It is well established fact that obesity and family history are some risk factor for Type II Diabetes. However in a new study, researchers from France have been exploring the possibility of a person’s blood type as a risk factor for developing Type II Diabetes.
A research team led by Dr. Guy Fagherazzi of the Center for Research in Epidemiology and Population Health at the Gustave Roussy Institute in France has found that people with AB type of blood group are at a higher risk of suffering from Type II Diabetes. A number of other studies, although small have also reported similar findings. This encouraged the team to investigate and find out if there is a link between blood types and diabetes in a much bigger group.
The research team led by Dr. Guy Fagherazzi and his associates evaluated data from 82,104 women. These women were a cohort of almost 100,000 female teachers which began in 1990.
The research team analyzed the health questionnaires the women completed. The team identifies 3,553 women who received a diagnosis of type 2 diabetes between 1990 and 2008. Blood samples of these women were taken between 1995 and 1997.
The results of the study have been published in the journal Diabetologia. The study revealed that women with blood group A were 10% more likely to develop Type II diabetes as compared to women with O blood group. Women with blood type B were 21% more likely to develop the condition. The study further revealed that Women with blood type AB were 17% more likely to develop type 2 diabetes than those with blood group O, but the researchers say this result was “not statistically significant.”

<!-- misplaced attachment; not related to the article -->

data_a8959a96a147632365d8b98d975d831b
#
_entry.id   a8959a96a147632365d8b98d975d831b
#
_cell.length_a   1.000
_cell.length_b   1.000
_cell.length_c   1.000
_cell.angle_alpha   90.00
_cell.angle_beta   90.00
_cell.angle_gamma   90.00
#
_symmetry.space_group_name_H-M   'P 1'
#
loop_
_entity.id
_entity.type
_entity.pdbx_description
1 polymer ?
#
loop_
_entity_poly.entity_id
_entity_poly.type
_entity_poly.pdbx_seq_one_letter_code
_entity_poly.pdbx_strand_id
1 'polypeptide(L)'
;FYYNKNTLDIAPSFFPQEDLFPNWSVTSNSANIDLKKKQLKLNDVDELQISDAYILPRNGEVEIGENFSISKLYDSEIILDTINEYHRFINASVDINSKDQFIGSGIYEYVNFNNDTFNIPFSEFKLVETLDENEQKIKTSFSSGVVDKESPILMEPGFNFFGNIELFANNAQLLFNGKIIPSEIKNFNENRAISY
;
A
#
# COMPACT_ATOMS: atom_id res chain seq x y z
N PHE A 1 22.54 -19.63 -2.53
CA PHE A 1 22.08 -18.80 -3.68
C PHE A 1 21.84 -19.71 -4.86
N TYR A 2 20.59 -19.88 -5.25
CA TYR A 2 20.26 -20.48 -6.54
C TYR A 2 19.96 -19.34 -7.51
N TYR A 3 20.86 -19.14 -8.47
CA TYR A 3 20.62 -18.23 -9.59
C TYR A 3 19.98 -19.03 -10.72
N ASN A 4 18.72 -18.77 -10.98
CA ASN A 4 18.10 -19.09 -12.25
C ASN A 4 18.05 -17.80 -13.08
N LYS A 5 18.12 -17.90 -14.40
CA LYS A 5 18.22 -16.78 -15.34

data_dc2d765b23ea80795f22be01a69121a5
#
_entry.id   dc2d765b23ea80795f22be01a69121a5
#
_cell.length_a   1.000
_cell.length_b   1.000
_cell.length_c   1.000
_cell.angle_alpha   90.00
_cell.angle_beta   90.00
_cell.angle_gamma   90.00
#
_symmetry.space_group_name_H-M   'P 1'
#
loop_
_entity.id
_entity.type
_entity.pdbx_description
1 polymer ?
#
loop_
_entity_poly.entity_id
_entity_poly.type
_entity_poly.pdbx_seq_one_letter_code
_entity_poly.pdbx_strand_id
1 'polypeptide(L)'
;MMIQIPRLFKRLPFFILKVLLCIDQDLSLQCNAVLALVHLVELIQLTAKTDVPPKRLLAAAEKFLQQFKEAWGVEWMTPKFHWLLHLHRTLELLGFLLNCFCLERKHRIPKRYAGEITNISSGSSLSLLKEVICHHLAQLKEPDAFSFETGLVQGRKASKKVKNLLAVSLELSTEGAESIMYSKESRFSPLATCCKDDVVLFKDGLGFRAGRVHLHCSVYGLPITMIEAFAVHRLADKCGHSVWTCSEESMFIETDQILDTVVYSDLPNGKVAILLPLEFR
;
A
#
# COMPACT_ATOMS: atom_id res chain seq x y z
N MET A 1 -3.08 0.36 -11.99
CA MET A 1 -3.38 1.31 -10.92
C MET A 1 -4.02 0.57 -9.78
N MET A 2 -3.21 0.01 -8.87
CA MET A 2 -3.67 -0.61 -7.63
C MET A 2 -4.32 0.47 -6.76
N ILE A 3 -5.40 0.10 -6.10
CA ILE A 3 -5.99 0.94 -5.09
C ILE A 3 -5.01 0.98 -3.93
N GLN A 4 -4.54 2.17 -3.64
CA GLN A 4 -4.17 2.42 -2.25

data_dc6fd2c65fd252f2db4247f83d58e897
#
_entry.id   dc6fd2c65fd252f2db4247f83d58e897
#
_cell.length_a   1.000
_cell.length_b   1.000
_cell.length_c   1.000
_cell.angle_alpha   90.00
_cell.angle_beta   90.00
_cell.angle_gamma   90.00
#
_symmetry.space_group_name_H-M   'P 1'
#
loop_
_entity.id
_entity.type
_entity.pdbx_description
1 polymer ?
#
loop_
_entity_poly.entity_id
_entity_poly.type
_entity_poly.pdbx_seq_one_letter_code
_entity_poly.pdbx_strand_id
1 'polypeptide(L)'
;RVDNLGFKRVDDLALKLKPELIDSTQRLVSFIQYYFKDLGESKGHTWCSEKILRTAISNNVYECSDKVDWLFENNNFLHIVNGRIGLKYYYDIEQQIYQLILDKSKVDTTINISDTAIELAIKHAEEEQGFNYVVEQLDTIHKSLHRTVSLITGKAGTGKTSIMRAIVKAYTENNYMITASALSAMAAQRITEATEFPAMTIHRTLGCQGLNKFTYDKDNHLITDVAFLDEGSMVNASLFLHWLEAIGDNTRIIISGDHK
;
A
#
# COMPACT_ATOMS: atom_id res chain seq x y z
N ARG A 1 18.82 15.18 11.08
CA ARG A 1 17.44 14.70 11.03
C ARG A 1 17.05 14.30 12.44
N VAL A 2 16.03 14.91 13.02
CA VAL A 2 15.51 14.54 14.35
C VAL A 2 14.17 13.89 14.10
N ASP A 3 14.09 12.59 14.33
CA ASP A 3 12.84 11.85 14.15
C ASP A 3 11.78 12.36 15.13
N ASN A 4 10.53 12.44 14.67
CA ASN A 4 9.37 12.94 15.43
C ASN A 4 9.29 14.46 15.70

The study revealed that Rh factor was not a significant factor in developing Type II Diabetes. Next the team analyzed the risk of Type II Diabetes with the blood type and Rhesus factor. Every possible combination was compared with blood group O negative. The study revealed that women with B+ blood group were 35% more likely to develop Type II Diabetes in comparison with women with blood group O-.Women with AB+ were at 26% higher risk of developing Type II Diabetes. Women with , A- were at 22% higher risk and blood group A+ were at 17% increased risk of developing Type II diabetes.
Findings for blood groups O-, B- and AB- were not statistically significant.
Commenting on their results, Dr. Fagherazzi said, “Our findings support a strong relationship between blood group and diabetes risk, with participants with the O blood type having a lower risk of developing type II diabetes. Therefore, the effects of blood groups should be investigated in future clinical and epidemiological studies on diabetes. Further patho-physiological research is also needed to determine why the individuals with blood type O have a lower risk of type 2 diabetes.”